Patterico's Pontifications

7/26/2008

The Truth About ANWR

Filed under: Environment — DRJ @ 11:06 am



[Guest post by DRJ]

Living in West Texas in the middle of oil country, I get a lot of emails from friends and family about energy. I was surprised to learn that Snopes.com has written an article about one of those emails entitled The Truth About ANWR.

The email uses photos and maps to show where proposed ANWR drilling is and what it looks like. It compares the barren Coastal Plain area that supporters want opened for exploration and drilling with the beautiful Alaskan wilderness that is not designated for drilling.

Without elaborating, the Snopes.com article labels the conclusions in the email “scant and one-sided” and links to websites with opposing views on ANWR drilling. However, Snopes.com apparently concedes that the ANWR photos contained in the email are accurate.

ANWR photos and references are at the link. Take a look and decide for yourself.

— DRJ

144 Responses to “The Truth About ANWR”

  1. not all valuable wilderness is “beautiful” from our perspective. we know we’re gonna have to shift to alternative energy sources eventually and i think sooner is better, otherwise i’d be like a junkie finally resolved to go off smack – right after i shoot up the last quarter ounce in the cupboard.

    assistant devil's advocate (375260)

  2. And how much oil is there? And it will last how long?
    And it will affect the price by how much?

    next.

    JAR (f95d62)

  3. I have friends from west texas who have moved here to Southern California.
    One day the lady from Texas was listening to some California women go on and on about global climate change and they asked her what she thought…. she paused for a moment and said:
    “In Texas we just call it the weather.”

    SteveG (71dc6f)

  4. Oh, so because it will only reduce our dependence on foreign oil by a mere 10% we should ignore the possibilities.

    What are you protecting?

    How about we open up all of the proven sources we have in the United States and coastal waters? That will last us for many, many years, and reduce our dependence by a HUGE amount, choking off the hundreds of billions of dollars we are sending to nations who don’t like us very much, and keeping all that money here in our own economy.

    But you wouldn’t support that, either, would you?

    Next.

    Drumwaster (5ccf59)

  5. we know we’re gonna have to shift to alternative energy sources eventually and i think sooner is better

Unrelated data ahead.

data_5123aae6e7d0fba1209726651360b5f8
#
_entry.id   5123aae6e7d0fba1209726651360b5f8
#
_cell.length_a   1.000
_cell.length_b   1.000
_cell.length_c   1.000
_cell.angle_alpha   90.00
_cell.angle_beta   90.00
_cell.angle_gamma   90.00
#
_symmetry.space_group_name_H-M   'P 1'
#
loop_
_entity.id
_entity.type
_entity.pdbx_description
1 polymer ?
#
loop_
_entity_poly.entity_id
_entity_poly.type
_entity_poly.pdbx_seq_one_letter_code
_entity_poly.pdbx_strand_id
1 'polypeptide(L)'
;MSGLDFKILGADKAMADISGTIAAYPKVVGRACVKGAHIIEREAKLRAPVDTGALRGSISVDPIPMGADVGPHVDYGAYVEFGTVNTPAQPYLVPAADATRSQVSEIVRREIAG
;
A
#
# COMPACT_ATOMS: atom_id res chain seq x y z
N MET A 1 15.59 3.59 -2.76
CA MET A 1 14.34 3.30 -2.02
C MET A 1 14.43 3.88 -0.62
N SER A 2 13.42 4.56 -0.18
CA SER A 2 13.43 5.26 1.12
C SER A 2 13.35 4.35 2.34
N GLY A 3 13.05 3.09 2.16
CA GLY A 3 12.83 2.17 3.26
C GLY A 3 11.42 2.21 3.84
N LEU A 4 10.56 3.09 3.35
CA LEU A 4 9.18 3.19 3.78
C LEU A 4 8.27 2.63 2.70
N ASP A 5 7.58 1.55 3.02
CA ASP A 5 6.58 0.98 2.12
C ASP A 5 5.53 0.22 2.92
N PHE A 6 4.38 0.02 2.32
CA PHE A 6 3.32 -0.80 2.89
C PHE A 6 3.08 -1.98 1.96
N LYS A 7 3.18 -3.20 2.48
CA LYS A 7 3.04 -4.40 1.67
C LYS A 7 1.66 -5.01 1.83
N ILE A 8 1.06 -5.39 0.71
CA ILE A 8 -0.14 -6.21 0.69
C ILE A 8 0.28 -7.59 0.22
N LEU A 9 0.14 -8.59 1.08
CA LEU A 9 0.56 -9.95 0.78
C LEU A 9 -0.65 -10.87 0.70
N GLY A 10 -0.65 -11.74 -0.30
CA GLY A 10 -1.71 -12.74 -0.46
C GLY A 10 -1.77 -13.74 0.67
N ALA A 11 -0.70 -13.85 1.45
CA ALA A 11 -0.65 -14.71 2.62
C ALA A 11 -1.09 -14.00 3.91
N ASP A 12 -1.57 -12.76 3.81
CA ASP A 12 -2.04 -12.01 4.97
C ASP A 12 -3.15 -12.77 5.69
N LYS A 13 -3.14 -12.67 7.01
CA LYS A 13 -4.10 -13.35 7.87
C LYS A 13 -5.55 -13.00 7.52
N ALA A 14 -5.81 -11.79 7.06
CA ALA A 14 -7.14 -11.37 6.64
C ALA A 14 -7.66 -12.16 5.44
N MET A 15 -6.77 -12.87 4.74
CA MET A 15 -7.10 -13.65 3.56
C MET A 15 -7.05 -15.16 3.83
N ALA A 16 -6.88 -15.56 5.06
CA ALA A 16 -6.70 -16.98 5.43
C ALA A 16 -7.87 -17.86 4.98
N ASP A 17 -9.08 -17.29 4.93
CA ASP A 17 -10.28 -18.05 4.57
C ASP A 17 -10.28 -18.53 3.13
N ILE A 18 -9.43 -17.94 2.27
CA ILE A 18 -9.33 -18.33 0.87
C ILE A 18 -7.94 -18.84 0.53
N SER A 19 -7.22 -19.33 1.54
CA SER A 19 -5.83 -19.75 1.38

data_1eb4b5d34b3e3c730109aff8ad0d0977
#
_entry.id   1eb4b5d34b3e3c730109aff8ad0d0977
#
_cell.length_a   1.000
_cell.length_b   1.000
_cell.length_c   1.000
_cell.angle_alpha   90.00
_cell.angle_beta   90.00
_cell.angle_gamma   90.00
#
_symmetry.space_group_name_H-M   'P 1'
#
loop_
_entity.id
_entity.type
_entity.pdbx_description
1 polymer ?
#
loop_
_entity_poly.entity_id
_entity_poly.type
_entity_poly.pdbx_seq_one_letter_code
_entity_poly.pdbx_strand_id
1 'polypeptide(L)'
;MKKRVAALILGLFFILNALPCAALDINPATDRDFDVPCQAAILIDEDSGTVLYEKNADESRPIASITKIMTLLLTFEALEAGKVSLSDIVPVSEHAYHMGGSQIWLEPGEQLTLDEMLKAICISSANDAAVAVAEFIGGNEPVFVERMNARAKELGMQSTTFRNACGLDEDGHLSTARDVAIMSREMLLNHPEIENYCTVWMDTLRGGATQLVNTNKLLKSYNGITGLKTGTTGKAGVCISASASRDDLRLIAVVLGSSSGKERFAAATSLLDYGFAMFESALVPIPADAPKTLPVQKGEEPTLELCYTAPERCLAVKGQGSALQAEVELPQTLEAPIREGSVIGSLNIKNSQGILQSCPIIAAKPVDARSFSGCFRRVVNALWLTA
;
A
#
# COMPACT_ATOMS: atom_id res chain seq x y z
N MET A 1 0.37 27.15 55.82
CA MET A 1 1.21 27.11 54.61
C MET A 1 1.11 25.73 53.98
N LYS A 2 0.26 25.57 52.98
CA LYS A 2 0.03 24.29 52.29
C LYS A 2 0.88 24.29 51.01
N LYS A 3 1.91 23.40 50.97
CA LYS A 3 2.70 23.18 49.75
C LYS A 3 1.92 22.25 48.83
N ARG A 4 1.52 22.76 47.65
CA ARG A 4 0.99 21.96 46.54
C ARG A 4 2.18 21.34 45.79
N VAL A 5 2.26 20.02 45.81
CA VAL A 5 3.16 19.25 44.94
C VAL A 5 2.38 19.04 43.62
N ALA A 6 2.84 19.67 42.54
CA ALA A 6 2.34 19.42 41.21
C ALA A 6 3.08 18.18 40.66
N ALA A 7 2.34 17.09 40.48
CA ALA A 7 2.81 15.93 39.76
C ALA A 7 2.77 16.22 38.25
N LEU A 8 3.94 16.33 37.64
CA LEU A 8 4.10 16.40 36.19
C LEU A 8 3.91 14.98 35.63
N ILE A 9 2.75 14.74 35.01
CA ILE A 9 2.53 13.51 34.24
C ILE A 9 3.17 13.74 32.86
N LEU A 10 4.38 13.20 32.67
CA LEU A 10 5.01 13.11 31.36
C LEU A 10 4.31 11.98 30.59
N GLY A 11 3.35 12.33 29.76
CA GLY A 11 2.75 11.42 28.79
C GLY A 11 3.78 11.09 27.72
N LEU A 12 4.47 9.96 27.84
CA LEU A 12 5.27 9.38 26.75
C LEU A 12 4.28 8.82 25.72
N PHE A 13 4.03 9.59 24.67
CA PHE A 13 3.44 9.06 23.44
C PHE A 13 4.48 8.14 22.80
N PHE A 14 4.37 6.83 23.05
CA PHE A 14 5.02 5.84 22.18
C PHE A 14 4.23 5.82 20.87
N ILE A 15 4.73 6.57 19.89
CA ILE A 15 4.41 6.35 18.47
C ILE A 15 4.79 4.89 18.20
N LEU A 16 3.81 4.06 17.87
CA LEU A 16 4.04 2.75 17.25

What is stopping you from doing it yesterday? Can you only function as part of a collective?

    How ya fell about nukes?

    j curtis (c84b9e)

  6. Living in West Texas in the middle of oil country

    I lived Midland many years ago. :-) I remember those oil fields quite well. There was a pump right across the street from our house and I can still smell the lubricating grease.

    Drumwaster (5ccf59)

  7. The other, equally important reason to start drilling in ANWR is that if we don’t, when the Prudhoe Bay fields cease producing, the Alaskan Pipeline will have to be shut down and decommissioned. We need to get ANWR online in a timely fashion to keep from losing the investment in the pipeline.

    SPQR (26be8b)

  8. I propose that ALL Liberals be deprived of Oil, Gasoline, Natural Gas, and their byproducts until we are allowed to drill off shore and in ANWR.

    Now, how determined are the Libs?

    PCD (9ebc0f)

  9. JAR #2,

    Alaska produces less than 300M barrels of crude oil annually and production is declining as the oil is depleted. Alaskan production constitutes about 17% of America’s total crude oil production. Meanwhile, ANWR is projected to have 10.3B barrels of crude oil recoverable at a rate of 400M barrels per year.

    DRJ (070f3d)

  10. “Scant and one-sided” = Snopesspeak for “an inconvenient truth”

    Xrlq (d8011b)

  11. Drumwaster #6,

    By West Texas standards, that almost makes us related.

    DRJ (070f3d)

  12. DRJ, you don’t really expect JAR to understand what a large impact on supply 300 Million barrels a year would be do you?

    SPQR (26be8b)

  13. I remember going to concerts at Ector County Coliseum, and hanging out at the arcade just inside the food court entrance at Midland Park Mall.

    One of my first jobs was bagging groceries at the Gibson’s Grocery Store on Cuthbert just off Andrews, right next to the movie theater. I think it might have closed down after I joined the Navy, but that big triangular shopping center (formed by Andrews, Cuthbert and Midkiff) should still be there. I remember a Sears being there along time ago…

    Haven’t been back in a while – going on 13 years…

    Drumwaster (5ccf59)

  14. what a large impact on supply 300 million barrels a year would be

    about three and a half days of world consumption at today’s rate, which is about one percent.

    assistant devil's advocate (375260)

  15. From the snopes article; is this comment true or false?

    Remember when Al Gore said that the government should work to artificially raise gas prices to $5 a gallon? Well, Al Gore and his fellow Democrats have almost reached their goal!

    If Gore really said that, and with Obama recently telling us that he was overjoyed by the rise in gas prices, I don’t know how liberals can complain about the gas prices now and I don’t see how any Democrat could get elected in 2008 except with extreme ineptness by the Republicans.